US urges Bulgaria to end energy reliance on Russia

The United States has urged Bulgaria to work harder to diversify its energy sources to put an end to its energy dependence on Russia.

U.S. special envoy for Eurasian Energy, Richard Morningstar, said the European Union country should seek diversification in nuclear energy, natural gas supplies and also focus on renewable and unconventional energy sources to boost energy security.

“We discussed how important it is for Bulgaria to have transparency in the energy sector as well as diversification,” he said after meeting with President Rosen Plevneliev.

“That diversification includes in the nuclear area and in the area of gas supply, as well as renewables and other areas and unconventional areas as well,” he said.

The Balkan country gets over 95 per cent of its natural gas needs from Russia’s Gazprom. Its only operational oil refinery, which provides more than 70 percent of the petrol in the country, is fully owned by Russia’s LUKOIL.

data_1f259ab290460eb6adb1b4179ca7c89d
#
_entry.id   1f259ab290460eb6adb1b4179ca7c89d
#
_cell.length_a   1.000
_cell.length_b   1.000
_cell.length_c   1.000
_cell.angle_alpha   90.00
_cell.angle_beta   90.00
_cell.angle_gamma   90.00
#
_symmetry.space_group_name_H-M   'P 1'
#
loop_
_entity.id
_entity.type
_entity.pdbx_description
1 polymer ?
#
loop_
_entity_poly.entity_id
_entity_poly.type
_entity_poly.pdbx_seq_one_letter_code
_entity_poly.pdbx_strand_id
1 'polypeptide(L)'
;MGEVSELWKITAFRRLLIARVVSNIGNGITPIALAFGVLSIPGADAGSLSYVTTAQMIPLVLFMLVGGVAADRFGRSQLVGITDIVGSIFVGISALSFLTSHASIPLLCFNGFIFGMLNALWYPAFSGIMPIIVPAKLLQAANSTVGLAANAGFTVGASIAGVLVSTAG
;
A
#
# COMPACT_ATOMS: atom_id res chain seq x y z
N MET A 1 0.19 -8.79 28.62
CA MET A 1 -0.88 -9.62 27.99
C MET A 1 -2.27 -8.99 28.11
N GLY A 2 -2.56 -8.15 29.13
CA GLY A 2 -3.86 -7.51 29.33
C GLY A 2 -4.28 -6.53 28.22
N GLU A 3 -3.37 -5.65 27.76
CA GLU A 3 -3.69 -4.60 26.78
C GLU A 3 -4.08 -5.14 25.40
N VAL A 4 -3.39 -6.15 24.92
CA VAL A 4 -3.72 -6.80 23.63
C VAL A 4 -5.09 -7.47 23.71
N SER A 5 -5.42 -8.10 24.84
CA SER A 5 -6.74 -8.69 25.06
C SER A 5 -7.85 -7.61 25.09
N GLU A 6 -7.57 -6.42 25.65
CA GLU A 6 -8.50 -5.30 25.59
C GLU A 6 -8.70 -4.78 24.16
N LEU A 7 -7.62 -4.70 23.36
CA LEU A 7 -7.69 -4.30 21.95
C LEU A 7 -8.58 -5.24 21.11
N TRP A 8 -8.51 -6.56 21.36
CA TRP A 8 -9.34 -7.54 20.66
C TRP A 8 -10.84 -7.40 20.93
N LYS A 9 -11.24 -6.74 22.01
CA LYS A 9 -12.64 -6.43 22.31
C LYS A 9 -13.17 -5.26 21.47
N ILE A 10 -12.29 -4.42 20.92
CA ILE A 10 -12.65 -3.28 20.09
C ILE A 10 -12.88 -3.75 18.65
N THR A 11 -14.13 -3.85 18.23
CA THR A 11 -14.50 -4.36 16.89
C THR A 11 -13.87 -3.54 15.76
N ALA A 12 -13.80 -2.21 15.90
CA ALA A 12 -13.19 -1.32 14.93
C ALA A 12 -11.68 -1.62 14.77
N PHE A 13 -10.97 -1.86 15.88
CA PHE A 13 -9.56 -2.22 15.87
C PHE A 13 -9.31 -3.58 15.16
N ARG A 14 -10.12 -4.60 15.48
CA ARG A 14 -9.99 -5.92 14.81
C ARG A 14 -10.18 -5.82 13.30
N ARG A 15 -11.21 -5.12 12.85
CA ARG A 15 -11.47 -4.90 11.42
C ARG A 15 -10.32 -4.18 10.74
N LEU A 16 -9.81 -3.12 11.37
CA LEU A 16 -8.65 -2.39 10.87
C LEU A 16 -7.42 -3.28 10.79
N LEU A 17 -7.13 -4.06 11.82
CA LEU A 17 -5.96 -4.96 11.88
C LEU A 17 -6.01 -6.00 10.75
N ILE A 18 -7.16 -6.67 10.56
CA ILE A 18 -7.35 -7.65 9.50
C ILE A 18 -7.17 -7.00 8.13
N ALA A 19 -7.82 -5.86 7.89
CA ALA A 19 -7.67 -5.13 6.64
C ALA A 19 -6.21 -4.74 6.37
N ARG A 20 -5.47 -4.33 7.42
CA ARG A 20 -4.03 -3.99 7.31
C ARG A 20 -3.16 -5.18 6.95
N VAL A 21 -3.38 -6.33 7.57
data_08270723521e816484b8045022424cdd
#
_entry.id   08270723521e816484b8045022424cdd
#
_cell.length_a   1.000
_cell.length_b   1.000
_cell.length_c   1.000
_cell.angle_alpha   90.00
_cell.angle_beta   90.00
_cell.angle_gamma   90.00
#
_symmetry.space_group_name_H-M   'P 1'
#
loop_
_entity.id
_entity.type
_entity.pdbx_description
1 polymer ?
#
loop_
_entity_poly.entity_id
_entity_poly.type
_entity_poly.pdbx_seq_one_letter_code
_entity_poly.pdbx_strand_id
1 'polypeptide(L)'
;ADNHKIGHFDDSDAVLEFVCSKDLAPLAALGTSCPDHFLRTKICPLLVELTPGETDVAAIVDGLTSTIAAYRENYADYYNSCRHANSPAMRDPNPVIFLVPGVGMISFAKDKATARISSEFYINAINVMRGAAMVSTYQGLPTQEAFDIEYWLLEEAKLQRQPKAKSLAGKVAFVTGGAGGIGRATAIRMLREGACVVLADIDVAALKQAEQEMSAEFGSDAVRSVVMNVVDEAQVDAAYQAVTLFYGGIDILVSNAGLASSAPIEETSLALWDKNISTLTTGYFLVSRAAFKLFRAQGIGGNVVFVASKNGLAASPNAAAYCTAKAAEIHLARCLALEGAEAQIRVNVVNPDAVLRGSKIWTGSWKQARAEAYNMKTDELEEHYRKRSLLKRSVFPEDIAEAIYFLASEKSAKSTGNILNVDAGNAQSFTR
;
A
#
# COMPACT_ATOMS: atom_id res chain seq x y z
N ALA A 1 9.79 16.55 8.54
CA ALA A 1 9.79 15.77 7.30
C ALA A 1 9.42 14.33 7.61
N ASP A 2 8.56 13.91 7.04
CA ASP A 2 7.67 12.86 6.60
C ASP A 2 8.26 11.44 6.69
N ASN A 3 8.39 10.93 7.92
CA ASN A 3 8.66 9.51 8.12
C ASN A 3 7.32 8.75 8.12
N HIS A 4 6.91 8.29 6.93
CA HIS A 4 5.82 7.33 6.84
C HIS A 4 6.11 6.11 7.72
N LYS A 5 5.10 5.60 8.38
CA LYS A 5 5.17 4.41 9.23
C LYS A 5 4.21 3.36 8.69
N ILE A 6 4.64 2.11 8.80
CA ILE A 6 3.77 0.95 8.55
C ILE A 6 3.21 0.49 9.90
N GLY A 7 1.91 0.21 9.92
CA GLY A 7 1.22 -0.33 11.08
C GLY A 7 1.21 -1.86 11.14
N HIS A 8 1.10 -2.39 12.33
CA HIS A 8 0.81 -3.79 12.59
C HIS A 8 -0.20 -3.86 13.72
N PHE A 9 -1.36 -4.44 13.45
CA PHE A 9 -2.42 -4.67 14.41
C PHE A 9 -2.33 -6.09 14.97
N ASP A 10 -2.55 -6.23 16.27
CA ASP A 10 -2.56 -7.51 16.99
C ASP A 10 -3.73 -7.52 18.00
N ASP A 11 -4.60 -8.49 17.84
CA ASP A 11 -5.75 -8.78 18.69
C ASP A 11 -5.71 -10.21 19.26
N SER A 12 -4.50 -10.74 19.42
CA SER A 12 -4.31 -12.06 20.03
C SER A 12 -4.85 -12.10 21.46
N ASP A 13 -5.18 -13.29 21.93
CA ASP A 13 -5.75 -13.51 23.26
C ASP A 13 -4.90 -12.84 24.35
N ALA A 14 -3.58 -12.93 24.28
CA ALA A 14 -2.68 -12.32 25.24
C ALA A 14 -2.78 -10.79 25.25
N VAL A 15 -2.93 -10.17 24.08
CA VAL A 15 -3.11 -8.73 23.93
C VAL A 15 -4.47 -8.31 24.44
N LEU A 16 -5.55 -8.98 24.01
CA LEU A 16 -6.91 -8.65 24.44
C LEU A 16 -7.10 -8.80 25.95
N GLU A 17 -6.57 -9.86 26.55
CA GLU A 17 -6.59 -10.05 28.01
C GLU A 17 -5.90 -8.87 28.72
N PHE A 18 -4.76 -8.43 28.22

Its Kozloduy’s nuclear plant has two 1000 megawatt Soviet-made reactors and Sofia is in talks with Russia to build a new, 2000 MW nuclear power plant in the Danube River town of Belene.

Washington has long expressed its concerns that a new Russian-made nuclear plant will lock Bulgaria’s dependence on Moscow, which may use its energy might for political pressure.

Analysts say the recent U.S. concerns over Bulgaria’s energy stance arose after parliament banned exploration for shale gas over environmental concerns.

The decision also effectively revoked U.S. Chevron‘s permit to carry out test for the unconventional gas in the northeastern part of the country.

Bulgarian Prime Minister Boiko Borisov said then the ban will be effective until leading experts can show tangible proof the shale gas drilling method, fracking, is not harmful to the environment.

Morningstar pledged the United States will present to Bulgaria the newest studies on shale gas, and U.S. experience in shale gas extracting, the energy ministry said in a statement.

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